Pylon didn’t really want to be a rock band. When art-school classmates Michael Lachowski and Randy Bewley started banging on cheap instruments in their Athens, Georgia, apartment in the late 1970s, they were more into performance art than music. “We are not musicians, we do not like to ‘jam’ or even practice,” Lachowski wrote to his art professor at the University of Georgia. “We only want to perform—we only care about the product, not the process.” Adding fellow UGA alum Vanessa Briscoe Hay on vocals and drummer Curtis Crowe (their landlord and neighbor, who heard their noise from a floor above), they called themselves Pylon and stuck to their art attack. They had one explicit goal: play a single show in New York, get written up in New York Rocker, and then immediately break up.
The first two goals were achieved so quickly that Pylon delayed the final one. But they only lasted five years, releasing just a handful of singles and two albums before dissolving. Pylon Box, a new 4xLP collection of those recordings and previously unreleased material, shows that their influence has survived much longer. In an accompanying book, musicians from all over testify to the example they set, while a biographical essay by Pitchfork contributor Stephen Deusner details the local remifications of their legacy. Though the B-52’s put Athens on the map (their success in NYC made Pylon want to play there), it was Pylon who built the town’s music community, through parties, concerts, and their own still-surviving show space, the 40 Watt. “If the B-52’s proved that good, original, compelling music could be made in Athens,” writes Deusner, “then Pylon proved that the town could sustain a scene.”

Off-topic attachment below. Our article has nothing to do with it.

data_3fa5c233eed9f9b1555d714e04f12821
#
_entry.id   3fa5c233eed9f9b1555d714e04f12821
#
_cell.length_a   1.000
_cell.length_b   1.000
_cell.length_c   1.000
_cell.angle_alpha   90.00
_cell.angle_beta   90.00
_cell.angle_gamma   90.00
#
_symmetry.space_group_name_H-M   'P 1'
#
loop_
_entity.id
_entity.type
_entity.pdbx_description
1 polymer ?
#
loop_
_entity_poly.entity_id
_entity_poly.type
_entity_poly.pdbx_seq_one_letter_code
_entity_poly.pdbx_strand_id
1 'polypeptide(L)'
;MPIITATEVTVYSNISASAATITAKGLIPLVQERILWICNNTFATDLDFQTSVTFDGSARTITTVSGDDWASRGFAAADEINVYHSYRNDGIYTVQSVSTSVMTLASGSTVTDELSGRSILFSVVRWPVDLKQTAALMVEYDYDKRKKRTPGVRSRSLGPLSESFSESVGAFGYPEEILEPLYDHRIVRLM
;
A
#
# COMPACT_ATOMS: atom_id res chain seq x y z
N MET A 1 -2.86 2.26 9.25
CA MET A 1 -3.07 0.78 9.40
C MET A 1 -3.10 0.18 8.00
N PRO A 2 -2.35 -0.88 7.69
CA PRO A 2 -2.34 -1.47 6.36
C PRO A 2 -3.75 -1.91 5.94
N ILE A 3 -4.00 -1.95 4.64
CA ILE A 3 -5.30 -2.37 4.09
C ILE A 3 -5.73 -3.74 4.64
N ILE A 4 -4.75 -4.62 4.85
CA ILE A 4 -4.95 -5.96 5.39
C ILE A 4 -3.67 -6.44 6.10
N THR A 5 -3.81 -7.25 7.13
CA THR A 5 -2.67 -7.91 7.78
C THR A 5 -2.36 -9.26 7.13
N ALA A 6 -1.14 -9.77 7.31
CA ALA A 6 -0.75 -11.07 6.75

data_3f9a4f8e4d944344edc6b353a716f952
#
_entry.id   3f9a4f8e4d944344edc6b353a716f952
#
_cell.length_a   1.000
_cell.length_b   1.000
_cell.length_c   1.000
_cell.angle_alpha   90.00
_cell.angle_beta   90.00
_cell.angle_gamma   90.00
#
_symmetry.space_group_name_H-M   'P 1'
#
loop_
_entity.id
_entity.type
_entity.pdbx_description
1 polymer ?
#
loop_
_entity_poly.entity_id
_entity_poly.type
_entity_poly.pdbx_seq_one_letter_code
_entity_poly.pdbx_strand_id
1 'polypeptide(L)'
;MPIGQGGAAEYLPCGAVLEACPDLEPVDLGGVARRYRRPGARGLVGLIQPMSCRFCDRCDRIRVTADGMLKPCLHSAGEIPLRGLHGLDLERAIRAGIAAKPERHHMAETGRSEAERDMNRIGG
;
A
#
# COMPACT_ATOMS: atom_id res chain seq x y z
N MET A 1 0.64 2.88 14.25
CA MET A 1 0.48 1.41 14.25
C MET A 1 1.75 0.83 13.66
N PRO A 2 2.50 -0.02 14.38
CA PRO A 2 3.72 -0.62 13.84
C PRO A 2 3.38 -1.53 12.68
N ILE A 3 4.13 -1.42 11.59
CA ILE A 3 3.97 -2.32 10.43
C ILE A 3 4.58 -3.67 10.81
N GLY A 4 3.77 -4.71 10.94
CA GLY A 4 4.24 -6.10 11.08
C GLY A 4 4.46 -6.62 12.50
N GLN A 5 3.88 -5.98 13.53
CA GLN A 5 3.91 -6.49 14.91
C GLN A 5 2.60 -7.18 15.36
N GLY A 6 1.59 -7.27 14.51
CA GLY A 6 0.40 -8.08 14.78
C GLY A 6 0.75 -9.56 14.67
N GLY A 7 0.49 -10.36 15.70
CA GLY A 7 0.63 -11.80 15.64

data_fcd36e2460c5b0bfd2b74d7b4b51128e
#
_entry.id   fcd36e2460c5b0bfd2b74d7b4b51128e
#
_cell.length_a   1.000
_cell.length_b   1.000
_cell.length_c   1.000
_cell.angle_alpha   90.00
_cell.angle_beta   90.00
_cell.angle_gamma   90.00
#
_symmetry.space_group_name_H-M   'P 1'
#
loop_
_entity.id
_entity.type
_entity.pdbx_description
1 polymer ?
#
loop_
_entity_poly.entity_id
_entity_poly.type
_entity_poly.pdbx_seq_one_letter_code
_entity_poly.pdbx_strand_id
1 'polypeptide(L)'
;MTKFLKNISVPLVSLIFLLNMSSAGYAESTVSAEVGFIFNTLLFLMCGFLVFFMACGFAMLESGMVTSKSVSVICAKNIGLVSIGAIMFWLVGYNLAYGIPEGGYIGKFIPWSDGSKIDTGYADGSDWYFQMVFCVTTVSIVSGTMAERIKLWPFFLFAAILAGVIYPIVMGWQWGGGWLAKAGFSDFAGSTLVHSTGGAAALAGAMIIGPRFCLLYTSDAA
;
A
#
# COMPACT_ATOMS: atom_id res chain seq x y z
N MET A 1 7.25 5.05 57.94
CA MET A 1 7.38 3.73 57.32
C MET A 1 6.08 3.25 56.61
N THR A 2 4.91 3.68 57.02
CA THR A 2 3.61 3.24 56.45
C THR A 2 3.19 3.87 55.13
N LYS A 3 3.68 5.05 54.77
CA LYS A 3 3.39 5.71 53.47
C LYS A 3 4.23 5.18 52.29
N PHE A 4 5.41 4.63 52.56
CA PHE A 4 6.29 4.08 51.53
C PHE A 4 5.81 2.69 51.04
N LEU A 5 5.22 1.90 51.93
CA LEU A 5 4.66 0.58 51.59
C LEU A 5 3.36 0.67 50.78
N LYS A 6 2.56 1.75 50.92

That wouldn’t have happened if Pylon’s music wasn’t so original. “We’d never learned how to play music,” said Crowe. “That was the secret to whatever success we had—the fact that we never had any idea what we were not supposed to do.” Bewley developed his own guitar language by starting with an alternate tuning, simply because he didn’t know any standard ones. He and Lachowski took turns playing repetitive grooves and unfettered improvisations; as Grace Elizabeth Hale points out in her recent history of Athens, Cool Town, this “gave birth to a remarkable independence between the bass and the guitar parts.” That became a chemical reaction once Crowe added nimble drumming and Briscoe Hay provided yelps, growls, and chants, taking her cues from Yoko Ono and Patti Smith. It all added up to something raw but sharp, minimal but unrestrained, brainy but swinging—a sound that was hard to predict but easy to dance to.
Their sound gelled with lightning speed. In the summer of 1979, just months after they began, Pylon got their dreamed-of New York gig—opening for Gang of Four—and a rave in Interview magazine from tastemaker Glenn O’Brien. That fall, they made their first recordings in Lachowski and Bewley’s apartment, taped by local record-store owner Chris Razz. As heard in Pylon Box, on an LP dubbed Razz Tape, this session spills out energy, with complex songs that slam hard and flow with ease. Take “Functionality,” a marvel of clipped angles, racing rhythm, and Briscoe Hay’s sneaky voice darting through criss-crossing lines. As the band whips up an evolving, syncopated loop, it seems they could giddily grind out variations on this jerky groove forever.